The year was dying early, the leaves were falling fast, it was a raw cold day when we took possession, and the gloom of the house was most depressing. The cook (an amiable woman, but of a weak turn of intellect) burst into tears on beholding the kitchen, and requested that her silver watch might be delivered over to her sister (2 Tuppintock’s Gardens, Liggs’s Walk, Clapham Rise), in the event of anything happening to her from the damp. Streaker, the housemaid, feigned cheerfulness, but was the greater martyr. The Odd Girl, who had never been in the country, alone was pleased, and made arrangements for sowing an acorn in the garden outside the scullery window, and rearing an oak.
You can take Lucas to watch football when he’s older,’ she once told me. Ah, the rheumy-eyed grandpa on the terraces inducting the lad into the mysteries of soccer: how to loathe people wearing different coloured shirts, how to feign injury, how to blow your snot on to the pitch – See, son, you press hard on one nostril to close it, and explode the green stuff out of the other. How to be vain and overpaid and have your best years behind you before you’ve even understood what life’s about. Oh yes, I look forward to taking Lucas to the football.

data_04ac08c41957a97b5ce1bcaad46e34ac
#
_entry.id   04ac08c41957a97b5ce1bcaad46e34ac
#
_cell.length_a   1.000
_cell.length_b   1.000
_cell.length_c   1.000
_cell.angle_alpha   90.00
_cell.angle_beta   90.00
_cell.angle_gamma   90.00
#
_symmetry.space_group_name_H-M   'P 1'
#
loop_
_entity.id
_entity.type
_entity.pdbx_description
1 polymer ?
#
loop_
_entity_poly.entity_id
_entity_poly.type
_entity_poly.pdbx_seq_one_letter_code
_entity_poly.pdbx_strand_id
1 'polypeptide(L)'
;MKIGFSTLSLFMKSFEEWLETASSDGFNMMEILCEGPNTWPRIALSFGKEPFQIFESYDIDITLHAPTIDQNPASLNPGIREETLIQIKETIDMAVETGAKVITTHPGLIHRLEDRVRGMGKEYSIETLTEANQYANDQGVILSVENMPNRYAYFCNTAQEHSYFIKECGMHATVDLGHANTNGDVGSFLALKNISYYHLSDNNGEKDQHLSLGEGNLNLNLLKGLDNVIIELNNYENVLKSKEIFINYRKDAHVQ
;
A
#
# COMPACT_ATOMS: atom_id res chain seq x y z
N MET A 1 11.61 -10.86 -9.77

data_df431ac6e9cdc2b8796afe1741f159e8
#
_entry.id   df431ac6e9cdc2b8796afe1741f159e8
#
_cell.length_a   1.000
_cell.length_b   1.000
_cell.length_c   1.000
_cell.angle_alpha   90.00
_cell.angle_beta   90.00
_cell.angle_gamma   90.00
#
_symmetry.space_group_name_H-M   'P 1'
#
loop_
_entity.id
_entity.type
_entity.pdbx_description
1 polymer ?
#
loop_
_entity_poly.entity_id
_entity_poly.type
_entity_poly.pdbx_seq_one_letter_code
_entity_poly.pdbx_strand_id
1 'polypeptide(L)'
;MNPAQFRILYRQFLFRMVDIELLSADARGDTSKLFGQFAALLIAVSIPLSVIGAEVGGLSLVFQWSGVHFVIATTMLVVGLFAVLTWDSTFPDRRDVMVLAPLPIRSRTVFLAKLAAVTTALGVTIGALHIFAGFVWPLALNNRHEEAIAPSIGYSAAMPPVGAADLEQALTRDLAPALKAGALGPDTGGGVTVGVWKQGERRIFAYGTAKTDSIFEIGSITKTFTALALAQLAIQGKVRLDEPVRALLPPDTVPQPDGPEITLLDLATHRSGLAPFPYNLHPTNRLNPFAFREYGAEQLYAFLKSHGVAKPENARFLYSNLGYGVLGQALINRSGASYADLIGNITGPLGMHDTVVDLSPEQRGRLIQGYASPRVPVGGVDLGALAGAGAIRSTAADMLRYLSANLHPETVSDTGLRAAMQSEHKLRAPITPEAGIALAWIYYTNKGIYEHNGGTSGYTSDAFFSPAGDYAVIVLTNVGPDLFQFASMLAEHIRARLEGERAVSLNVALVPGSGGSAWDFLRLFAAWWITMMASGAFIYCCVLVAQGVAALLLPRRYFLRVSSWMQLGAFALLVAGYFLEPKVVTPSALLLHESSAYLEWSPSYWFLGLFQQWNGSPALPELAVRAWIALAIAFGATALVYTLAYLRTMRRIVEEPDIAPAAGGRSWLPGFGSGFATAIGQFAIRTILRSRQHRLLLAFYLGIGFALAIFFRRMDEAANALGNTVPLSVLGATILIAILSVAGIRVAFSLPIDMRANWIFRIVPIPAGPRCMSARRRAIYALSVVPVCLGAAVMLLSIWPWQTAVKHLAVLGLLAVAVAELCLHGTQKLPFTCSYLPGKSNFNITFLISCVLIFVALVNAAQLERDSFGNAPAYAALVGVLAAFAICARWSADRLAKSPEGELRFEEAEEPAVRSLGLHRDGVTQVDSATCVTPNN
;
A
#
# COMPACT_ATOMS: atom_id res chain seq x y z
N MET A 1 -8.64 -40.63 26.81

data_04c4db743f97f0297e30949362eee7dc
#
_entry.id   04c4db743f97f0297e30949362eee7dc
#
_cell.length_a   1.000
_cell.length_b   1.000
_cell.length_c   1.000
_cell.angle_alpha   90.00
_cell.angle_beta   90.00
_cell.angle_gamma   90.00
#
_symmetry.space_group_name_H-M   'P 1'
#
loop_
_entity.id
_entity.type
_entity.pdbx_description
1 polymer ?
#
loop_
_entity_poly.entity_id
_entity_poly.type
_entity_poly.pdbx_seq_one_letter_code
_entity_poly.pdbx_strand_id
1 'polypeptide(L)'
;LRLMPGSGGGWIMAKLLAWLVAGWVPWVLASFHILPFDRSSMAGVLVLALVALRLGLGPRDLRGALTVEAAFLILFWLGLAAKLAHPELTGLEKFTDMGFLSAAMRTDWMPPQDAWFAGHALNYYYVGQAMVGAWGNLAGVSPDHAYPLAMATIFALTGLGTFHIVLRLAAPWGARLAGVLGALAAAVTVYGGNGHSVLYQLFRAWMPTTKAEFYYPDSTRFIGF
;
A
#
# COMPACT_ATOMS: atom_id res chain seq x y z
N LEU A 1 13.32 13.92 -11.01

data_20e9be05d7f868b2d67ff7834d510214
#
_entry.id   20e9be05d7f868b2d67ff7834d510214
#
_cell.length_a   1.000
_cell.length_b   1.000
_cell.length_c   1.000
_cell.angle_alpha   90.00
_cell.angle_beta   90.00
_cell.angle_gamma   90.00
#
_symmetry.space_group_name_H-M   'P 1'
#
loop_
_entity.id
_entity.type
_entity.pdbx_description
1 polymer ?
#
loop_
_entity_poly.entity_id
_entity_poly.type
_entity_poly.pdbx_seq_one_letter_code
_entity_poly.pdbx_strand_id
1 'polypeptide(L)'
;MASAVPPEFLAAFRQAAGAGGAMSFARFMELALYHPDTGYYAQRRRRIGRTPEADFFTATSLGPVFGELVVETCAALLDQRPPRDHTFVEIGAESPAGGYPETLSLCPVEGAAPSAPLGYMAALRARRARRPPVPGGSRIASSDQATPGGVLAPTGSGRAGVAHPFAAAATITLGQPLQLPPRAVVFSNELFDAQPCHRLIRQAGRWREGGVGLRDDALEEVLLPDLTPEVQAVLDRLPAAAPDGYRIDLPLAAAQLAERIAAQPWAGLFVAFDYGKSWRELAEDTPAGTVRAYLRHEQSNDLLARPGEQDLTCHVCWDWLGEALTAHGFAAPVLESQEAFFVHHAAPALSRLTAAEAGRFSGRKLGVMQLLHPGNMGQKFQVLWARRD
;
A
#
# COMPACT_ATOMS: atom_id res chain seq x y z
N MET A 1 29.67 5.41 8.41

One should let one’s fingernails grow for a fortnight. Oh! how sweet to snatch brutally from his bed a boy who has as yet nothing upon his upper lip, and, with eyes open wide, to feign to stroke his forehead softly, brushing back his beautiful locks! And all of a sudden, just when he least expects it, to sink your long nails into his tender breast, but not so that he dies, for if he died you would miss the sight of his subsequent sufferings. Then you drink his blood, sucking the wounds, and during this time, which should last an eternity, the child weeps.
The marquis de Carabas was not a good man, and he knew himself well enough to be perfectly certain that he was not a brave man. He had long since decided that the world, Above or Below, was a place that wished to be deceived, and, to this end, he had named himself from a lie in a fairy tale, and created himself--his clothes, his manner, his carriage--as a grand joke. There was a dull pain in his wrists and his feet, and he was finding it harder and harder to breathe. There was nothing more to be gained by feigning unconsciousness, and he raised his head, as best he could, and spat a gob of scarlet blood into Mr. Vandemar's face. It was a brave thing to do, he thought. And a stupid one. Perhaps they would have let him die quietly, if he had not done that. Now, he had no doubt, they would hurt him more. And perhaps his death would come the quicker for it.